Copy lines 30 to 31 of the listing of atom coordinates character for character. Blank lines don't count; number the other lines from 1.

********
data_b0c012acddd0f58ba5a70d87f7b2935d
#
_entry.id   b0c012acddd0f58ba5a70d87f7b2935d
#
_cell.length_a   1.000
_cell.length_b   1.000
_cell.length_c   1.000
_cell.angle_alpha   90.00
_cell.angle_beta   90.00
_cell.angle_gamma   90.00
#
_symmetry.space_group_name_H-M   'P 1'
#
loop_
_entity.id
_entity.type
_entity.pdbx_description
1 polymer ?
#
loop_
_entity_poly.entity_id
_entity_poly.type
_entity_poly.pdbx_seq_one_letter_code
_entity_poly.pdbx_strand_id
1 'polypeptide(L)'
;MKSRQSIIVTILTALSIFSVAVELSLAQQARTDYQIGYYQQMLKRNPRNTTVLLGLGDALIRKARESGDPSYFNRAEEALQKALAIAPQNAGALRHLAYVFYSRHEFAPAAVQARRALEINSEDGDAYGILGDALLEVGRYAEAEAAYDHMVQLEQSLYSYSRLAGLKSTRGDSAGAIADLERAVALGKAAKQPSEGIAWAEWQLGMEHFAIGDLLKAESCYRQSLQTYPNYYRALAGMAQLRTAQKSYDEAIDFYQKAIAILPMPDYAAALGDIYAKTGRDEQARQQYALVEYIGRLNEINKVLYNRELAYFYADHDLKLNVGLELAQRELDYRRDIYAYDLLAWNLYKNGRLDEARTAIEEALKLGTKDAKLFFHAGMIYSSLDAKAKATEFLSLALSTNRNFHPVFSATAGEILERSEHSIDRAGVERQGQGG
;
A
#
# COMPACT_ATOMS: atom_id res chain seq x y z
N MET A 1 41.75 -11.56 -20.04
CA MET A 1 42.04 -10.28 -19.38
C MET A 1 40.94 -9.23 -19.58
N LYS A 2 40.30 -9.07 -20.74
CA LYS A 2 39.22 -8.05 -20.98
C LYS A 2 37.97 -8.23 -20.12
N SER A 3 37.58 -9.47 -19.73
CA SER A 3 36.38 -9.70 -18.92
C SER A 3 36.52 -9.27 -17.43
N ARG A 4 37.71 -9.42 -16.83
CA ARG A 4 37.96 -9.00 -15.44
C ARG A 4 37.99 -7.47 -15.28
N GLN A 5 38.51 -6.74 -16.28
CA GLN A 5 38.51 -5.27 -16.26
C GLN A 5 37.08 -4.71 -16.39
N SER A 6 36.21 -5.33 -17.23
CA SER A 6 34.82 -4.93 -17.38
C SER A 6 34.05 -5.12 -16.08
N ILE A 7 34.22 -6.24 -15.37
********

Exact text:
# COMPACT_ATOMS: atom_id res chain seq x y z
N MET A 1 41.75 -11.56 -20.04